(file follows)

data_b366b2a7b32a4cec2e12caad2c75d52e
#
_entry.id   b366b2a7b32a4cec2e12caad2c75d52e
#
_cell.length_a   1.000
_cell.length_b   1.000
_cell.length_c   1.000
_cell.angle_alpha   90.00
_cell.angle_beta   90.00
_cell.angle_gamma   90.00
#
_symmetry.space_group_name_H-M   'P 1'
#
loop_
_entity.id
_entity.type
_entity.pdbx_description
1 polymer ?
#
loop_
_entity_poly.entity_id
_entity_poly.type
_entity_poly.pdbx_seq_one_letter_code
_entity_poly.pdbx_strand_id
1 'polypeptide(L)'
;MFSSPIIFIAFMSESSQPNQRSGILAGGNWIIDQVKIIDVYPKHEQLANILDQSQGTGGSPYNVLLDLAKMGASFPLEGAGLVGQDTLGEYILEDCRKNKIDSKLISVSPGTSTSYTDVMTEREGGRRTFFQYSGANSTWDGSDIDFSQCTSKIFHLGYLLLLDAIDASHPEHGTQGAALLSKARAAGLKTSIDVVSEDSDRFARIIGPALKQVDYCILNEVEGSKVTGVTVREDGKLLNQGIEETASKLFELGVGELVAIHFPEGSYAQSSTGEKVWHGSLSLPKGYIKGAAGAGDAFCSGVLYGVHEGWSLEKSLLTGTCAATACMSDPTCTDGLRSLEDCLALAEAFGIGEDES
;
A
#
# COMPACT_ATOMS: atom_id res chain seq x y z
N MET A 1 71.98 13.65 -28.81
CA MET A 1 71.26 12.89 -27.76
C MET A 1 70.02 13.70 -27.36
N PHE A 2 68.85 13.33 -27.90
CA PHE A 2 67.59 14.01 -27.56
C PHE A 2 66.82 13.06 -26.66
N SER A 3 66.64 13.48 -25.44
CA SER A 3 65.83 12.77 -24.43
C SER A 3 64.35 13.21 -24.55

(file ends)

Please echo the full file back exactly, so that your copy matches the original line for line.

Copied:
data_b366b2a7b32a4cec2e12caad2c75d52e
#
_entry.id   b366b2a7b32a4cec2e12caad2c75d52e
#
_cell.length_a   1.000
_cell.length_b   1.000
_cell.length_c   1.000
_cell.angle_alpha   90.00
_cell.angle_beta   90.00
_cell.angle_gamma   90.00
#
_symmetry.space_group_name_H-M   'P 1'
#
loop_
_entity.id
_entity.type
_entity.pdbx_description
1 polymer ?
#
loop_
_entity_poly.entity_id
_entity_poly.type
_entity_poly.pdbx_seq_one_letter_code
_entity_poly.pdbx_strand_id
1 'polypeptide(L)'
;MFSSPIIFIAFMSESSQPNQRSGILAGGNWIIDQVKIIDVYPKHEQLANILDQSQGTGGSPYNVLLDLAKMGASFPLEGAGLVGQDTLGEYILEDCRKNKIDSKLISVSPGTSTSYTDVMTEREGGRRTFFQYSGANSTWDGSDIDFSQCTSKIFHLGYLLLLDAIDASHPEHGTQGAALLSKARAAGLKTSIDVVSEDSDRFARIIGPALKQVDYCILNEVEGSKVTGVTVREDGKLLNQGIEETASKLFELGVGELVAIHFPEGSYAQSSTGEKVWHGSLSLPKGYIKGAAGAGDAFCSGVLYGVHEGWSLEKSLLTGTCAATACMSDPTCTDGLRSLEDCLALAEAFGIGEDES
;
A
#
# COMPACT_ATOMS: atom_id res chain seq x y z
N MET A 1 71.98 13.65 -28.81
CA MET A 1 71.26 12.89 -27.76
C MET A 1 70.02 13.70 -27.36
N PHE A 2 68.85 13.33 -27.90
CA PHE A 2 67.59 14.01 -27.56
C PHE A 2 66.82 13.06 -26.66
N SER A 3 66.64 13.48 -25.44
CA SER A 3 65.83 12.77 -24.43
C SER A 3 64.35 13.21 -24.55